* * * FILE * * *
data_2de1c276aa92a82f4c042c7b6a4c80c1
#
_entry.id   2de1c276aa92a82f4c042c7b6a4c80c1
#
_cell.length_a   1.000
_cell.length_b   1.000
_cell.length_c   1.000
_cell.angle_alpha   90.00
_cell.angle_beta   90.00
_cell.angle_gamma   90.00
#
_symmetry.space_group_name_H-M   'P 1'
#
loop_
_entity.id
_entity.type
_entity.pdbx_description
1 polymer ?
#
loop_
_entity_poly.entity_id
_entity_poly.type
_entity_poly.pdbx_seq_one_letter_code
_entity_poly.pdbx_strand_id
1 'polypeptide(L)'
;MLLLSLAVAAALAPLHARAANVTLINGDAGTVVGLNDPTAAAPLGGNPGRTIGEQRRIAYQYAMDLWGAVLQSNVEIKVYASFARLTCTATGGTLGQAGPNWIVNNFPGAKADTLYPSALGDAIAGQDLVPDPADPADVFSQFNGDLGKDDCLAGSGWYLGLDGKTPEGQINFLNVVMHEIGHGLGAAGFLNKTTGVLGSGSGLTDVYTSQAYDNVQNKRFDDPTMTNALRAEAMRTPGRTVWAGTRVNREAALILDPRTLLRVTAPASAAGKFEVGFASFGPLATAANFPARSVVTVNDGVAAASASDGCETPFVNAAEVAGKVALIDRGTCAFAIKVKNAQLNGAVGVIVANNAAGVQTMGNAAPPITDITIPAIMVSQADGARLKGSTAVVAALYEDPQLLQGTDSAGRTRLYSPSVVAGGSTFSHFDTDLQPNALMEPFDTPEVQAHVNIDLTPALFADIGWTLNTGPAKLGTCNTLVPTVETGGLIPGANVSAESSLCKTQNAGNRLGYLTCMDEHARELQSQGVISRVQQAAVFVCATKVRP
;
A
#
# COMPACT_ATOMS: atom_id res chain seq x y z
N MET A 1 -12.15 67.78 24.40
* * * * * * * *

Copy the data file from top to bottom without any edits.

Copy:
data_2de1c276aa92a82f4c042c7b6a4c80c1
#
_entry.id   2de1c276aa92a82f4c042c7b6a4c80c1
#
_cell.length_a   1.000
_cell.length_b   1.000
_cell.length_c   1.000
_cell.angle_alpha   90.00
_cell.angle_beta   90.00
_cell.angle_gamma   90.00
#
_symmetry.space_group_name_H-M   'P 1'
#
loop_
_entity.id
_entity.type
_entity.pdbx_description
1 polymer ?
#
loop_
_entity_poly.entity_id
_entity_poly.type
_entity_poly.pdbx_seq_one_letter_code
_entity_poly.pdbx_strand_id
1 'polypeptide(L)'
;MLLLSLAVAAALAPLHARAANVTLINGDAGTVVGLNDPTAAAPLGGNPGRTIGEQRRIAYQYAMDLWGAVLQSNVEIKVYASFARLTCTATGGTLGQAGPNWIVNNFPGAKADTLYPSALGDAIAGQDLVPDPADPADVFSQFNGDLGKDDCLAGSGWYLGLDGKTPEGQINFLNVVMHEIGHGLGAAGFLNKTTGVLGSGSGLTDVYTSQAYDNVQNKRFDDPTMTNALRAEAMRTPGRTVWAGTRVNREAALILDPRTLLRVTAPASAAGKFEVGFASFGPLATAANFPARSVVTVNDGVAAASASDGCETPFVNAAEVAGKVALIDRGTCAFAIKVKNAQLNGAVGVIVANNAAGVQTMGNAAPPITDITIPAIMVSQADGARLKGSTAVVAALYEDPQLLQGTDSAGRTRLYSPSVVAGGSTFSHFDTDLQPNALMEPFDTPEVQAHVNIDLTPALFADIGWTLNTGPAKLGTCNTLVPTVETGGLIPGANVSAESSLCKTQNAGNRLGYLTCMDEHARELQSQGVISRVQQAAVFVCATKVRP
;
A
#
# COMPACT_ATOMS: atom_id res chain seq x y z
N MET A 1 -12.15 67.78 24.40